New pros at Vets promise hands-on approach


WALLA WALLA — Mike Early and Chris Repass are determined to prove that Thomas Wolfe was wrong.

Wolfe, of course, was a major American novelist from the early 20th century. And one of his best-known works, published posthumously in 1940, was titled You Can’t Go Home Again.

The novel centers on a fledgling author who writes a book that makes frequent and often disparaging references to residents of his hometown. This results in menacing letters and death threats that convince the young writer never to return home.

Early and Repass, who officially take over the operation of Veterans Memorial Golf Course on Jan. 1, don’t have that problem. They are Walla Walla natives who have maintained close, comfortable ties with their hometown even as their professional careers have kept them on the far side of the state.

“The good thing about us is that we still have a lot of contacts here,” Repass said last week when he and Early were in town to continue preparations for their big move from the Olympic Peninsula. Repass has been the head golf professional at the Peninsula Golf Club in Port Angeles for the past 27 years while Early has served as the head pro at the Port Townsend Golf Club over that same period of time.

“We have quite a network of people we still know in town,” Repass continued. “I play the Memorial course every year. Mike’s brother Dennis lives here, and he plays the course five or six times a week. It’s not like we’re a couple of guys from Port Angeles and Port Townsend who don’t know a soul here. We know everybody in town.”

Early, who is 62, graduated from Kennewick High School in 1969, but he spent most of his growing-up years in Walla Walla. Mike’s father, Wib Early, was the club manager at the Walla Walla Country Club on three different occasions, separated by short stints in the same capacity at the Tri-City Country Club and the Yakima Country Club.

“This is my hometown,” Early said of Walla Walla. “I was born and raised here. My brother kept asking me when I was coming back. I think even if I had retired over there on the Peninsula, I would have moved back here.”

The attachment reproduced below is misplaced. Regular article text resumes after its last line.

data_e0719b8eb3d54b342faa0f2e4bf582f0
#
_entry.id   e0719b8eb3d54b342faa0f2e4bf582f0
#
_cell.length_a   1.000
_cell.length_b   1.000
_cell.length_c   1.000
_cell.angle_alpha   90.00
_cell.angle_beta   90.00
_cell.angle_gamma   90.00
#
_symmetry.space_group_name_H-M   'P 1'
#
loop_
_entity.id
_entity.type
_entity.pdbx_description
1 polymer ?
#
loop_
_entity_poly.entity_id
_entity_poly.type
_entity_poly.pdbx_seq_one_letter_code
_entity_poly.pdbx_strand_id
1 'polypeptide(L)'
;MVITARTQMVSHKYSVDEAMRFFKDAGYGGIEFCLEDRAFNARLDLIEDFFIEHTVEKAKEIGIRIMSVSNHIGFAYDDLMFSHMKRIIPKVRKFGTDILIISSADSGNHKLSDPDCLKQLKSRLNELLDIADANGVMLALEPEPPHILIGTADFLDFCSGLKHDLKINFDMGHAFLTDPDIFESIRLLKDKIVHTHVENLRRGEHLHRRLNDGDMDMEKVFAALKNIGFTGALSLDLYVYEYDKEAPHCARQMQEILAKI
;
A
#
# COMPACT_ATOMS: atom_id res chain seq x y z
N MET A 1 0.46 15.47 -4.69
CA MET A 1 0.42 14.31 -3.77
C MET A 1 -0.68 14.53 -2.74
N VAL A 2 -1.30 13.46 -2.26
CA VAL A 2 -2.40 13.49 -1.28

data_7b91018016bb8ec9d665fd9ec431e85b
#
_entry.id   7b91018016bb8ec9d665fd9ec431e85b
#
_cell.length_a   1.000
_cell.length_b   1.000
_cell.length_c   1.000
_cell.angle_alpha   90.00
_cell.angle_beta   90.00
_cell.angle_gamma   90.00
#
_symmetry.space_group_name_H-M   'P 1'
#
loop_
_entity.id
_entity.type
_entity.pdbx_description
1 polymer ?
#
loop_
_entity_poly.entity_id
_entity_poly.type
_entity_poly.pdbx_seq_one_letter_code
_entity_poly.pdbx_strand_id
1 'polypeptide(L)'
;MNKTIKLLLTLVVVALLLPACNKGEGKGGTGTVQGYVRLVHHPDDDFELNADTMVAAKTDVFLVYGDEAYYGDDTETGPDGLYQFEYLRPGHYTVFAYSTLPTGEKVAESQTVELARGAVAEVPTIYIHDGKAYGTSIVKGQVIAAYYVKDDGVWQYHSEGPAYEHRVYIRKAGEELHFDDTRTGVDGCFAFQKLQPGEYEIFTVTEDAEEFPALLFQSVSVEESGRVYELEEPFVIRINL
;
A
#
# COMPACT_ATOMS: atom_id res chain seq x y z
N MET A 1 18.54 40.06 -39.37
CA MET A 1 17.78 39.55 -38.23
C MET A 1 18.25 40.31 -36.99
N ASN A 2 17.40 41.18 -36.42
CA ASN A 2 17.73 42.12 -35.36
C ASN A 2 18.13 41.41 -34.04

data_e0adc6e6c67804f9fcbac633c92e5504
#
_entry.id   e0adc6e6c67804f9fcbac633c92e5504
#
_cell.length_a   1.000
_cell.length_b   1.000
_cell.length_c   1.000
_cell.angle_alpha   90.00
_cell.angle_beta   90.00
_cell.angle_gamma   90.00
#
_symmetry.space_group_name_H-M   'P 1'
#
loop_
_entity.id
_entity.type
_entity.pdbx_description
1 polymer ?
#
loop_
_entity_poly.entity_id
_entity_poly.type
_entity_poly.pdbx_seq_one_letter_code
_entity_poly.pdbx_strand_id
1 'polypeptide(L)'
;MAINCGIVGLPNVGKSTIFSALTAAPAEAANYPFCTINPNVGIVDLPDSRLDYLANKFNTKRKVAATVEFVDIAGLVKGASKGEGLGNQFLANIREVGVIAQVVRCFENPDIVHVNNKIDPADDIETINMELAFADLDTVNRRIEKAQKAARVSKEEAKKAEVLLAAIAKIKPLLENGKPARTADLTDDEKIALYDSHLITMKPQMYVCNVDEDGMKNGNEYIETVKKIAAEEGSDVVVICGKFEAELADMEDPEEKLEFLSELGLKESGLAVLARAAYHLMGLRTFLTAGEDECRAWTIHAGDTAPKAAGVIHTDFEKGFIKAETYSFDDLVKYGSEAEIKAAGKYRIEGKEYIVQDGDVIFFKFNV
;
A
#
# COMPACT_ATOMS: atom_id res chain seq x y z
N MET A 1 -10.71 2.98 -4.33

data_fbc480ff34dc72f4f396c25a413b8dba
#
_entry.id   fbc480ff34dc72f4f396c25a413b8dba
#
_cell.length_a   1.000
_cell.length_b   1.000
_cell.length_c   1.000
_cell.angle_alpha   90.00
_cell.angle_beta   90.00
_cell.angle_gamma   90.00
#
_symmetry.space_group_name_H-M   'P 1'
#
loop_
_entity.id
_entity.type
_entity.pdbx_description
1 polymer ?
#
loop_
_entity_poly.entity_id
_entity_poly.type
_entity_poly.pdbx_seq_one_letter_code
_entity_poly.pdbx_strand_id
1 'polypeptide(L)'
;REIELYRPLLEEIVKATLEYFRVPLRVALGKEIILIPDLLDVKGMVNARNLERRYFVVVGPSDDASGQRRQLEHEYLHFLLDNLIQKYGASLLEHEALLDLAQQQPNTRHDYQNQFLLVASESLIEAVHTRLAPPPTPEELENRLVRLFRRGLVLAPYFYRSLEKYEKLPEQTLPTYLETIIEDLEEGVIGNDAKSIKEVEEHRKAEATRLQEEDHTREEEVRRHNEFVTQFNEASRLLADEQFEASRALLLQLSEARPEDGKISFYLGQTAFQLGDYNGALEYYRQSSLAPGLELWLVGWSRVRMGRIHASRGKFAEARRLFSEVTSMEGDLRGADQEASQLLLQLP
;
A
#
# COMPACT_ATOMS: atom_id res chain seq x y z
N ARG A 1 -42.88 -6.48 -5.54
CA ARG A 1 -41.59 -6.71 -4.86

Retirement plans have now been put off for “at least the next 10 years,” Early said, referencing the 10-year lease he and Repass signed with the city of Walla Walla, which owns the 18-hole Memorial golf course.

Early played two years of golf at Columbia Basin College and two years at Western Washington, where he qualified for the NAIA Nationals in 1973 and finished 16th individually while helping the Vikings to a 10th-place finish. He turned professional a year later and played two years on a mini-tour in Arizona before returning to the Pacific Northwest where he began his career as a teaching professional at Black Butte Ranch in Sisters, Ore., under former Walla Walla Country Club pro Bunny Mason.

Early moved from Black Butte to the Meridian Valley Golf Club in Kent, Wash., and from Meridian Valley to the Dungeness Golf Club in Sequim before landing in Port Townsend in 1986. As a player, Early won the Washington State PGA Championship in 1976, the Oregon Senior Open in 2003 and the Washington Senior Match Play Championship on two occasions.

Repass, three years Early’s junior, graduated from Wa-Hi in 1972. In his three years as a varsity golfer, the Blue Devils lost just one dual match and qualified for the state tournament all three years.

“I was our team medalist as a sophomore and junior,” Repass recalled. “State was a one-day deal back then and we didn’t finish high up on the food chain, but we made it every year.”

Repass then played three years of golf at Washington State.

“That was back when Peter Jacobsen and Craig Stadler were in the (Pacific-8 Conference),” Repass said. “I didn’t play with those guys, but I played in the same tournaments.”